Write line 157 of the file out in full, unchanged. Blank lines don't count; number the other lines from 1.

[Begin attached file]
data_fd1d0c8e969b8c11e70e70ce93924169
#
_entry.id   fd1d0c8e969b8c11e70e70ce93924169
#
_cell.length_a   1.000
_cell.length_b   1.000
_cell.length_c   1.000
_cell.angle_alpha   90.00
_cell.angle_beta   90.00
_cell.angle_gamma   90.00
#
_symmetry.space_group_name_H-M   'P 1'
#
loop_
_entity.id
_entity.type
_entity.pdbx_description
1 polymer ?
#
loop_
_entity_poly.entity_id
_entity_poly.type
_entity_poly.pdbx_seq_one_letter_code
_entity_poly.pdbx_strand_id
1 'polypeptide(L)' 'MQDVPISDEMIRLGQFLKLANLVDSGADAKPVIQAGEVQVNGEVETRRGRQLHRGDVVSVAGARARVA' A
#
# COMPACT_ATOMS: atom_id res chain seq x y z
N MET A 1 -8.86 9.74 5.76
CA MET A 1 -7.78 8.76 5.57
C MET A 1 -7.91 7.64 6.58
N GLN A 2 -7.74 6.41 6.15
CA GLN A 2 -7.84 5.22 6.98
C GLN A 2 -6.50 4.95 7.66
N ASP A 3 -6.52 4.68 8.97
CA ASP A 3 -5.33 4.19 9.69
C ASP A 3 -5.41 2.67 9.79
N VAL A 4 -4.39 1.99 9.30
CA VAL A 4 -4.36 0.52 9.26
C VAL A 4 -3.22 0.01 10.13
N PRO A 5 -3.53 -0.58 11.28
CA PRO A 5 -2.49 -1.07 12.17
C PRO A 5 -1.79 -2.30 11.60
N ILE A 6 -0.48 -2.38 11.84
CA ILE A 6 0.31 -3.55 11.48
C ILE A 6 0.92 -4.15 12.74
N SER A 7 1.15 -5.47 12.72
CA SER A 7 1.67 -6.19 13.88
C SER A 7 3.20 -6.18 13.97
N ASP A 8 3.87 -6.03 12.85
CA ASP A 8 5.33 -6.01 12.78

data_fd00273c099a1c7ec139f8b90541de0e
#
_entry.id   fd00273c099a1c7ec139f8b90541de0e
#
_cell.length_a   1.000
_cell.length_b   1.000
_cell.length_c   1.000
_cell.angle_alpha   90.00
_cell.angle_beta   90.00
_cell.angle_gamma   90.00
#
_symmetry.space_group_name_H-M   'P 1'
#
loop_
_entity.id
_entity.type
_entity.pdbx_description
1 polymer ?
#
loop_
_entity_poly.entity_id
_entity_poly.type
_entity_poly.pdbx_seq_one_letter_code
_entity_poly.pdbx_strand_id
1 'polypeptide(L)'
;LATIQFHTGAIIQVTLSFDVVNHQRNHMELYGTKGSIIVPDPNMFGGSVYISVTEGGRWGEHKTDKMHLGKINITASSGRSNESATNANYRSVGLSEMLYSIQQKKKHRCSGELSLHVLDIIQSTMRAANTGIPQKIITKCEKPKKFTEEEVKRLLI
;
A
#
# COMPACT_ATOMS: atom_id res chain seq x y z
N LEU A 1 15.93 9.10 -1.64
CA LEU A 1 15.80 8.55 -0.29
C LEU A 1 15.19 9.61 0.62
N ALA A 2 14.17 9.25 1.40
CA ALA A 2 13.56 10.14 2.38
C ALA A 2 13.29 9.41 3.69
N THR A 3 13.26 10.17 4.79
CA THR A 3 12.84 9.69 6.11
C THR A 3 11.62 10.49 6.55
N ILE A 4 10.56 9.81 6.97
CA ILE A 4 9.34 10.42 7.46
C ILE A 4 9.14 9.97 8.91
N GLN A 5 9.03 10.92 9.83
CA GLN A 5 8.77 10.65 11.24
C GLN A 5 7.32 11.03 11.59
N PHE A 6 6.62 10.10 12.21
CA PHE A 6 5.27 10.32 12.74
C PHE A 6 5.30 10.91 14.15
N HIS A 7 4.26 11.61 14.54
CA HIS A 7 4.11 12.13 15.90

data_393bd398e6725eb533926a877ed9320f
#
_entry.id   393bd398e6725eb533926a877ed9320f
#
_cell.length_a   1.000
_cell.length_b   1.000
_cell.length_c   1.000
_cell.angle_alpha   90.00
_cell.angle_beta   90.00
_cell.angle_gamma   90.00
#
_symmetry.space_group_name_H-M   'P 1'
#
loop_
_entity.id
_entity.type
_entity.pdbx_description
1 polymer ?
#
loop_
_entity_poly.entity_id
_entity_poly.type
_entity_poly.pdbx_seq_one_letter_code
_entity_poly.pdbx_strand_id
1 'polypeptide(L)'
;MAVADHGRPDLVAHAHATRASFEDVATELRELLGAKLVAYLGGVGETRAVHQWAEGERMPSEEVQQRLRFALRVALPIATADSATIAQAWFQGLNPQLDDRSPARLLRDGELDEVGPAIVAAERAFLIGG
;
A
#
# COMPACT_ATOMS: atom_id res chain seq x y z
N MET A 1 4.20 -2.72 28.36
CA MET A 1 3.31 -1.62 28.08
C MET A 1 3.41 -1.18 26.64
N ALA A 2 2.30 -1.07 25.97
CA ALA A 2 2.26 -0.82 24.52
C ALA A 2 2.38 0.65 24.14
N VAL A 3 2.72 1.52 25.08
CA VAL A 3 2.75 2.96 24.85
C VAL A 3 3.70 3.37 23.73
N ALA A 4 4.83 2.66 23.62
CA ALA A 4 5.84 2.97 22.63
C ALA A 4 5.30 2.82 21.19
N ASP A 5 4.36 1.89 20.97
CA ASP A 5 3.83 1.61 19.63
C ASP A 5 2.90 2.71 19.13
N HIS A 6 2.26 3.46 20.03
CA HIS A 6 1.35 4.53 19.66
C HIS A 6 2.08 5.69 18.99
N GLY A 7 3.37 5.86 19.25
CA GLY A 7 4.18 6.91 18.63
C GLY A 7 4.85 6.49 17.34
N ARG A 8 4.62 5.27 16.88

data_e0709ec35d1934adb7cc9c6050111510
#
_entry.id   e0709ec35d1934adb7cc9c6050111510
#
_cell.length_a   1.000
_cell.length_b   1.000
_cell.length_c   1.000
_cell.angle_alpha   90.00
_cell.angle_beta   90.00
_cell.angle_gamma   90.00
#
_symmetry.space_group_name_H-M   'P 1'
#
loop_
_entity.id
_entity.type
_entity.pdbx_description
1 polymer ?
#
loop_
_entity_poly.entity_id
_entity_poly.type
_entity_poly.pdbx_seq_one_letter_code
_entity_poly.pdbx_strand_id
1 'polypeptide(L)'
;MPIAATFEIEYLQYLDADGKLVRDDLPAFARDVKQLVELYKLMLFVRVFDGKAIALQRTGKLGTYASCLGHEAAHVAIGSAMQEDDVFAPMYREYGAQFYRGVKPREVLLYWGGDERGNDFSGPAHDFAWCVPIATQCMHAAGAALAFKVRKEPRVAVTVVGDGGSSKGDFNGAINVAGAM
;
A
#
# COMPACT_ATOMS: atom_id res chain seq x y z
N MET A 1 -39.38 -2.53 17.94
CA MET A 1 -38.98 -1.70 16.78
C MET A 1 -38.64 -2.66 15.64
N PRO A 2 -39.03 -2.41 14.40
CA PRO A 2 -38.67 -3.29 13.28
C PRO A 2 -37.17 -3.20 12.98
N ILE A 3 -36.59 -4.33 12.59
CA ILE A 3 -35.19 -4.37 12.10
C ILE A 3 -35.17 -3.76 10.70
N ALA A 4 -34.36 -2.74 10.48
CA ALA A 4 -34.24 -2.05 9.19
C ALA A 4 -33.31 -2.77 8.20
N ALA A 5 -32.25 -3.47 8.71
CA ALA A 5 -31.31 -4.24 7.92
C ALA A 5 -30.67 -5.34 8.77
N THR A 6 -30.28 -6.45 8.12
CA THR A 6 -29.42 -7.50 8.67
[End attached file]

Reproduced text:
_cell.length_a   1.000